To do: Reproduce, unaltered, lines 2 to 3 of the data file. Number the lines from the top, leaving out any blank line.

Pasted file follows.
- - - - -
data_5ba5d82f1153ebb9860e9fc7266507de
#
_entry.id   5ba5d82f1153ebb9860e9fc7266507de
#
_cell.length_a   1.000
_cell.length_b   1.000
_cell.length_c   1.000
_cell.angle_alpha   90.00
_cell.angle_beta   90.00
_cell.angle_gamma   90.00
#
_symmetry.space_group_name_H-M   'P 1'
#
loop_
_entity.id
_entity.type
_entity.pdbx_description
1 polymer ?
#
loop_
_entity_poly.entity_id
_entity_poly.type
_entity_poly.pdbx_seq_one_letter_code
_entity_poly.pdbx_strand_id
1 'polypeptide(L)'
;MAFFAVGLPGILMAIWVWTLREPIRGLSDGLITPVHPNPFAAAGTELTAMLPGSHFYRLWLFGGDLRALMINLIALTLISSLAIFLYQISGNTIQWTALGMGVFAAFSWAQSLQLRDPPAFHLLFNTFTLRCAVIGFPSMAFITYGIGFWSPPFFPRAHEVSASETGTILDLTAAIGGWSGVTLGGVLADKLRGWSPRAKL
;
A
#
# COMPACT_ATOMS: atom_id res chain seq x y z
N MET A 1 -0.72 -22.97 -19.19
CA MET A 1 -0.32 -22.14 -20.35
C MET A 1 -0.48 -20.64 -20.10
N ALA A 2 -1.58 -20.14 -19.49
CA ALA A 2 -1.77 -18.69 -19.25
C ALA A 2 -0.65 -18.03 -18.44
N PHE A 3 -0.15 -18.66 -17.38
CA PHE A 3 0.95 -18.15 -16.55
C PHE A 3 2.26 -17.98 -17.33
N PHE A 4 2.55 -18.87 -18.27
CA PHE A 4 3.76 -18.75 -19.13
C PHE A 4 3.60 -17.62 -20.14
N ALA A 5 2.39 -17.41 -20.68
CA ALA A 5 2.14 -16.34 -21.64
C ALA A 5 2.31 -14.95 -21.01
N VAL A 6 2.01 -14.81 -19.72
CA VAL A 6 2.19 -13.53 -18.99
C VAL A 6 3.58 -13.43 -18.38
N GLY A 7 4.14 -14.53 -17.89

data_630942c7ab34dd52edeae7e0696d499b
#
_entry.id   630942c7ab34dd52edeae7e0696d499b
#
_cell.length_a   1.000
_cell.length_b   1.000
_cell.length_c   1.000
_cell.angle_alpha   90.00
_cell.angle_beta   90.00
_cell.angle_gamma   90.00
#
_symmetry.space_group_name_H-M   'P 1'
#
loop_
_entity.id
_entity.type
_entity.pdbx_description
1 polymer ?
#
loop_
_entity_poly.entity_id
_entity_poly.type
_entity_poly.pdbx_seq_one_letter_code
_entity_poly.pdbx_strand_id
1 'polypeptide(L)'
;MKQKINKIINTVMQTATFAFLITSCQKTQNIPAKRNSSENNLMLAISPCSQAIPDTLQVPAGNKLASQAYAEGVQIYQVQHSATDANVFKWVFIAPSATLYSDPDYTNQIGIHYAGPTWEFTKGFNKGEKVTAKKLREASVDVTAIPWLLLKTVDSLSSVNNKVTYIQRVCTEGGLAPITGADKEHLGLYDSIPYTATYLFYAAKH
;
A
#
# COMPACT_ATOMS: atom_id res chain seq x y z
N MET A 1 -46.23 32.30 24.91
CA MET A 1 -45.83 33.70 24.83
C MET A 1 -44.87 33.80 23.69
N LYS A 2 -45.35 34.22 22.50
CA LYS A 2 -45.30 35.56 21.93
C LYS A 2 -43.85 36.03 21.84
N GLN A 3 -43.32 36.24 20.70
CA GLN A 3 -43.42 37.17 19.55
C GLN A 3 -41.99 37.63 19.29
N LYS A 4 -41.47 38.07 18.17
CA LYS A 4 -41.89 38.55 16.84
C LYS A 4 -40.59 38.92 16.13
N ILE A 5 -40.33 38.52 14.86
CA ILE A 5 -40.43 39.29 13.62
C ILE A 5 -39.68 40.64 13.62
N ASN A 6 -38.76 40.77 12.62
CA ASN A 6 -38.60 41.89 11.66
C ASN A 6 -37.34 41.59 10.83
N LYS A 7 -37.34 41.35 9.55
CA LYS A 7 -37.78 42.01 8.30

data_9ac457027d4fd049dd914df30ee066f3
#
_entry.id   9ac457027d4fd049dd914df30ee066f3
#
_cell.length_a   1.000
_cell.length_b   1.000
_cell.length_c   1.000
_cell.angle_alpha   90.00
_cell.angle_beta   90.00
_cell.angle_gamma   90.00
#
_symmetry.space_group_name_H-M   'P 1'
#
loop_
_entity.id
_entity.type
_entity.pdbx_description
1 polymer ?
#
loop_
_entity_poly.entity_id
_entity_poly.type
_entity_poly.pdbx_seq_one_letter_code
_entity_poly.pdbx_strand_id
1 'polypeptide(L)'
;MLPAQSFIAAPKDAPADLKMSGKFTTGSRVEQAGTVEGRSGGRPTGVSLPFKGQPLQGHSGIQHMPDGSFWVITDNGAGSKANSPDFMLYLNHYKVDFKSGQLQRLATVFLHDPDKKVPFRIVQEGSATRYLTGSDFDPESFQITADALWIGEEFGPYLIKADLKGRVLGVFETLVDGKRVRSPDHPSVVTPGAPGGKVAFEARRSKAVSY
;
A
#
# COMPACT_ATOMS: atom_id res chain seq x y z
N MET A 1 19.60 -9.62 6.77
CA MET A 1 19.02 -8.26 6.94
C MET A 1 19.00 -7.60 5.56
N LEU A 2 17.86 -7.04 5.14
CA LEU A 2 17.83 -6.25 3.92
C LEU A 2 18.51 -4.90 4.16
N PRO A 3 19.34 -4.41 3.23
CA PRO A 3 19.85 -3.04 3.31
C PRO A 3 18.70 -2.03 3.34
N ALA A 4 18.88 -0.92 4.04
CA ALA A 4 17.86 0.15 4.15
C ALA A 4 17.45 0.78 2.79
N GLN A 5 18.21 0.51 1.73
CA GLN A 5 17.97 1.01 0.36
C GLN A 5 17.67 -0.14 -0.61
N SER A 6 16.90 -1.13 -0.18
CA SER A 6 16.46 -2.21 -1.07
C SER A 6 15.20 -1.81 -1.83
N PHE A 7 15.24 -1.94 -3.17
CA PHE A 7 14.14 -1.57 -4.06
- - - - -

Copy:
#
_entry.id   5ba5d82f1153ebb9860e9fc7266507de